VMware CEO intros vCloud Suite 5.1 for software-defined datacenter

Summary:VMware's new CEO announced the company's the first solution to deliver a software-defined datacenter: vCloud Suite 5.1.

SAN FRANCISCO -- In the space of four years, virtualization has evolved from being a growing approach to transforming IT into the default way of running applications, according to current VMware chief executive officer Paul Maritz while delivering the opening keynote at VMworld 2012 on Monday morning.

"We're going to see an equal transition in IT in the next four years as we've seen over the last four years," Maritz asserted, outlining three factors that transition will revolve around.

Maritz explained that includes the transformation of underlying infrastructure and what's happening in the data centers, the development of real-time applications and data, and how results are actually made available to end users.

Incoming CEO Pat Gelsinger continued that the next step for VMware is building out a suite of solutions for the software-defined datacenter, which VMware is debuting as vCloud Suite 5.1. Essentially, this means all infrastructure will be virtualized and delivered as a service as the datacenter control is entirely automated by software.

As a reminder, VMware and its parent company, EMC, are swapping executives . EMC has installed Maritz as chief strategist. Pat Gelsinger, currently president and chief operating officer at EMC, will take over as VMware CEO, effective September 1.

Boasted to be the first integrated soution for software-defined datacenters, vCloud Suite 5.1 includes the virtualization of not just networking and security but also storage and availability.

To put it into the simplest terms, VMware chief technology officer Steve Herrod explained that the three purposes for vCloud are creating clouds, deploying apps, and managing ongoing operations.

Gelsinger also remarked that by abstracting and pooling all datacenter services, VMware can automate the management of the environment by using policy-driven automation.

VMware executives announced a number of updates rolling out for their existing products that will be filtered into vCloud Suite 5.1, including vSphere 5.1. The latest version of the foundation of the vCloud Suite includes more than 100 updates and new features for better service when it comes to business-critical workloads, low-latency, and I/O-sensitive apps.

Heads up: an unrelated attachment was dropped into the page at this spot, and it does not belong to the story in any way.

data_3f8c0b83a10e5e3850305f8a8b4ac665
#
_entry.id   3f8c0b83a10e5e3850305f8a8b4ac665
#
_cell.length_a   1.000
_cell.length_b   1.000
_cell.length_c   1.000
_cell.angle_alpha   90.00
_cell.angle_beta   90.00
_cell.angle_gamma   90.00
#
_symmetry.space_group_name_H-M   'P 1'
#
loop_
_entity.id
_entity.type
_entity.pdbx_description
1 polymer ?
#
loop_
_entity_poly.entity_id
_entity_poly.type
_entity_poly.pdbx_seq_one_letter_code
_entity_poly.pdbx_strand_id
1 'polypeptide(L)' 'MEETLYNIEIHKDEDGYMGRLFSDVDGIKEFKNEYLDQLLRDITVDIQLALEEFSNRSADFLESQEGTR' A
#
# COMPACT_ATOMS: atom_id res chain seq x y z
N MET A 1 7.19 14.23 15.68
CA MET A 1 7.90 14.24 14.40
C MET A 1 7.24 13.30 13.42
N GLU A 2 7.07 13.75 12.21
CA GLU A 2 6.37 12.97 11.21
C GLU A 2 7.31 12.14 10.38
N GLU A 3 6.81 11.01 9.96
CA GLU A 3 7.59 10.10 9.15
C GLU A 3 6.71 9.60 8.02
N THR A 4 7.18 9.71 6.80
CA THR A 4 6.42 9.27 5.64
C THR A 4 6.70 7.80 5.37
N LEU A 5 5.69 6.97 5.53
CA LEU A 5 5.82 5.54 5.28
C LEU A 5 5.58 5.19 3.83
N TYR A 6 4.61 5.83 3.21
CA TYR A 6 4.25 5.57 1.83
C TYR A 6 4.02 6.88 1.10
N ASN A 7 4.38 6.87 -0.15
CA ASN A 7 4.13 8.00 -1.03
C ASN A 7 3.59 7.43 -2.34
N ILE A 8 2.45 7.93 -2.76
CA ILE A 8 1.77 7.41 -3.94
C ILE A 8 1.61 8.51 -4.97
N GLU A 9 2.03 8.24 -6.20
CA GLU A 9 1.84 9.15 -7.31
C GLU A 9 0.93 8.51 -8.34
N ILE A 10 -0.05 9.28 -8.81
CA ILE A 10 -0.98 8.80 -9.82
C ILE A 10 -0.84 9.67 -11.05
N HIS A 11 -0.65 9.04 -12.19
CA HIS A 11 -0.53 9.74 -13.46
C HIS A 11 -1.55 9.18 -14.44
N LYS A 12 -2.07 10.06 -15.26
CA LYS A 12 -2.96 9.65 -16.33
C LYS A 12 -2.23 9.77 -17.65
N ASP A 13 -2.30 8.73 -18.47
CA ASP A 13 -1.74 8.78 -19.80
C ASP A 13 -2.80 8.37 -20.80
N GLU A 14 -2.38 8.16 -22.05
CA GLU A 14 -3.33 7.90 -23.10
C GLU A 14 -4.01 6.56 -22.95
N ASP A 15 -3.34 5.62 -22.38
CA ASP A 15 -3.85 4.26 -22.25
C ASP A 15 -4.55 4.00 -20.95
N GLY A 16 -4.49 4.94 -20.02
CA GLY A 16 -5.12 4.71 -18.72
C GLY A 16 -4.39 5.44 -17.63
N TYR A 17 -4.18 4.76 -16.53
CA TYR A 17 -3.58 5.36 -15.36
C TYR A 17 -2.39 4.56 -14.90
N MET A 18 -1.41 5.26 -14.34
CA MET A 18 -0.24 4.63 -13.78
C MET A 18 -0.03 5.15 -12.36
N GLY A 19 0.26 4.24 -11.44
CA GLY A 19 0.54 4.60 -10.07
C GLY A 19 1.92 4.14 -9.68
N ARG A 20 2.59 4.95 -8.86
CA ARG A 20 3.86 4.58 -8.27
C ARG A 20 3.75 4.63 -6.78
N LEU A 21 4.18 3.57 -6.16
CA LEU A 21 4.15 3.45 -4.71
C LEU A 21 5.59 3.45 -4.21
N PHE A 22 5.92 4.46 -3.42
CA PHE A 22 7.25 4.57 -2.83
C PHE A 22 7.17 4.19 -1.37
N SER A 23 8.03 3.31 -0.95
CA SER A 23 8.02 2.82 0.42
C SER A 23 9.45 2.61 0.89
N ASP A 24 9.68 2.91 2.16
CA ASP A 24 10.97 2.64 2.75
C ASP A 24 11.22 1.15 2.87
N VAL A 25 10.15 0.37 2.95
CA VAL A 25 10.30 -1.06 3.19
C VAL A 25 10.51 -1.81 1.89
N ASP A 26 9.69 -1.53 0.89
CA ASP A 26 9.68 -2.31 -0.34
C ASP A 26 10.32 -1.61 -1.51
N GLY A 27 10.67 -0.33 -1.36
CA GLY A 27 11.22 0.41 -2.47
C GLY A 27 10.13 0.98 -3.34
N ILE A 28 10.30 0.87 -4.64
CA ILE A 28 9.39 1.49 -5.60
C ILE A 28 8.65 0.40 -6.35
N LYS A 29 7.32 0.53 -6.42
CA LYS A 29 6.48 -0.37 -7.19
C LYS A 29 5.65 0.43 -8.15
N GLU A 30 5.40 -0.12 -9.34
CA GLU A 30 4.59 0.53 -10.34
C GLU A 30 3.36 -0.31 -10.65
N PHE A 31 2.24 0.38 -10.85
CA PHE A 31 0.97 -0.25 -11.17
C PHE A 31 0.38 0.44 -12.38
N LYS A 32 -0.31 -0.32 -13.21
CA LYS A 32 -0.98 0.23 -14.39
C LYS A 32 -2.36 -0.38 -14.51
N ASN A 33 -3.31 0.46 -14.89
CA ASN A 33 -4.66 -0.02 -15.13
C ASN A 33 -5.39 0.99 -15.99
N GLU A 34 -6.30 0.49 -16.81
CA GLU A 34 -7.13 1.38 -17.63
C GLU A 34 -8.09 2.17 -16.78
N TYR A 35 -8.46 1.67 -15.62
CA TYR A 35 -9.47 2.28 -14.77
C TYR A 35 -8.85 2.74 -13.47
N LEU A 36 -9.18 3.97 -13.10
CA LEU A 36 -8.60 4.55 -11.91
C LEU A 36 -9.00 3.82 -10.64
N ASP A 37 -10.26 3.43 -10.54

Along with support for virtual machines with up to 64 virtual CPUs, vSphere is also getting a new, full-featured browser-based web client for improved scalability, performance, and extensibility.

Herrod added during the morning keynote that the vCloud Suite represents a shift in focus from primarily virtual machines to virtual datacenters, working to ensure that running a virtual datacenter is just as simple as a VM.

One of example of how that could be done is with the new vCloud API, which Herrod described as a way to let customers build new as-a-service offerings that fit into the vCloud Suite model, allowing them to inherit the multi-tenancy model, permissions, and more.

Touting vCloud Suite as optimal for both public and private clouds, Herrod also highlighted that vCloud Suite should enable customers to easily deploy apps to these clouds with VMware's vFabric Application Director.

Cloud Ops: "A New Operating Model for IT"

Additionally, VMware's new cloud strategy includes the Cloud Ops Forum, a group of consulting and integration partners sharing knowledge with the end-customer community to realize greater efficiency. Some of the partners already signed onto the initiative include Dell, Hewlett-Packard, and EMC.

At the heart of this new direction is what Gelsinger referred to as a "new operating model for IT." That would be Cloud Ops, which consists of new cloud operation services designed to provide customers with collaborative assistance in analyzing, designing and implementing cloud solutions.

Cloud Ops includes more education offerings and certifications intended to expand upon in-house skills and experience with cloud environments as well as a VMware Architecture Toolkit (vCAT 3.0), a set of documents for helping customers construct a cloud platform leveraging recommended technologies, practices, and tools tested in real-world enterprise and service provider cloud deployments.

Topics: VMWare, Cloud, Virtualization

About

Rachel King is a staff writer for CBS Interactive based in San Francisco, covering business and enterprise technology for ZDNet, CNET and SmartPlanet. She has previously worked for The Business Insider, FastCompany.com, CNN's San Francisco bureau and the U.S. Department of State. Rachel has also written for MainStreet.com, Irish Americ... Full Bio

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